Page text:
Eating disorders also have a tendency to occur alongside other disorders as well, especially when it comes to substance use disorders. For example, almost 10% of BED and bulimia sufferers have been shown to have a co-occurring substance abuse disorder, most oftentimes alcohol. Part of this correlation may have to do with the appetite suppression that sometimes comes with alcohol abuse. Other substances like stimulants have the side effect of reducing appetite as well, putting them in danger of being abused by sufferers of anorexia and possibly bulimia. Additionally, eating disorders may actually develop during the recovery process. Sometimes sufferers of addiction will, in a sense, “trade” one compulsion for another. While there still remains much more to study this issue in particular, it’s important to realize that exercise and good nutrition are absolutely critical to the recovery process. Once you’ve educated yourself about these disorders and some of their symptoms, you’ll be better able to spot the signs for yourself.

What is Anorexia Nervosa?

Also referred to more simply as anorexia, anorexia nervosa is one of the most widely known eating disorders today. In individuals with anorexia, there is a disconnect between how they perceive their bodies to be and how they really are. If you have anorexia then, you may think that you are grossly overweight, even though you are clear or even clinically underweight in reality. People with anorexia nervosa will oftentimes pay very careful attention to what they eat. They may strictly adhere to an intense and nutritionally lacking diet. Or they may obsessively portion out their meals to an unhealthy degree. They may also compulsively weigh themselves, sometimes multiple times a day, or exercise more than a healthy amount.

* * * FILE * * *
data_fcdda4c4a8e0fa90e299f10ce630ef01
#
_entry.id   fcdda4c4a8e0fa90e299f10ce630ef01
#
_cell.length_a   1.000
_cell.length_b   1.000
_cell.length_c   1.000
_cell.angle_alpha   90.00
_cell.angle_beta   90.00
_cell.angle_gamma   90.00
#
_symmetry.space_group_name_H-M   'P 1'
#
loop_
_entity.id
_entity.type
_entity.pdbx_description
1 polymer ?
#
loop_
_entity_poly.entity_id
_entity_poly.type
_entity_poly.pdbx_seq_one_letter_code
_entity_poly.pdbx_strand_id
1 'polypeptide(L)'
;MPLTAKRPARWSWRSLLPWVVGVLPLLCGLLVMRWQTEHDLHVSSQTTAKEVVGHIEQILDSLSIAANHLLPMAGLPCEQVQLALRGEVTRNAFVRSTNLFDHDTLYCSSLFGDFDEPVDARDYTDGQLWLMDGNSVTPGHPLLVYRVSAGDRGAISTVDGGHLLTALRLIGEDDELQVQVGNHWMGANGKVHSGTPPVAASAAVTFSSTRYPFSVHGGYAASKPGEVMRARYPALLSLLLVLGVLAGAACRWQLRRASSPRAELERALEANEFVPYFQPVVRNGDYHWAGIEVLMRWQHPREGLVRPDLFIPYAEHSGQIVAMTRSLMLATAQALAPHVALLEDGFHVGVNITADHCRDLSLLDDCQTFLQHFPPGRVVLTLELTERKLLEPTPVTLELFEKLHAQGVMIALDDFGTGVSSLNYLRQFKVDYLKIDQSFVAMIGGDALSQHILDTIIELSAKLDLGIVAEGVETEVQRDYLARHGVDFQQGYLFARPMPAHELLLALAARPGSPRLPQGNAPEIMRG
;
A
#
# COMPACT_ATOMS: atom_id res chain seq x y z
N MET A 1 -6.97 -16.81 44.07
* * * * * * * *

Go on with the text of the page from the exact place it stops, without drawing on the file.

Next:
Symptoms of Anorexia Nervosa

Some of the symptoms of anorexia include:

  • An overwhelming fear of putting on weight
  • Intensely restricting your food intake
  • Severely low body weight
  • An unceasing pursuit of thinness
  • An inability and unwillingness to maintain a healthy weight
  • A drastically distorted sense of self and body image
  • Self-esteem that is dependent almost entirely upon your body weight and shape
  • An irregular or complete lack of a menstrual cycle in girls and women

The Dangers of Anorexia

Left untreated, anorexia nervosa can become an incredibly dangerous disorder. In fact, it ranks as one of the deadliest psychiatric disorders, outranking other debilitating mood disorders like depression in terms of death rates. Part of the danger of anorexia is malnutrition that typically goes hand in hand with it. Many sufferers of anorexia simply don’t get the nutrition their body needs to carry out basic essential functions. The result is a wide variety of nutritional problems such as:

  • Anemia
  • Constipation
  • Kidney stones
  • Muscle wasting
  • Swollen joints
  • Weakness
  • Reduced blood pressure and pulse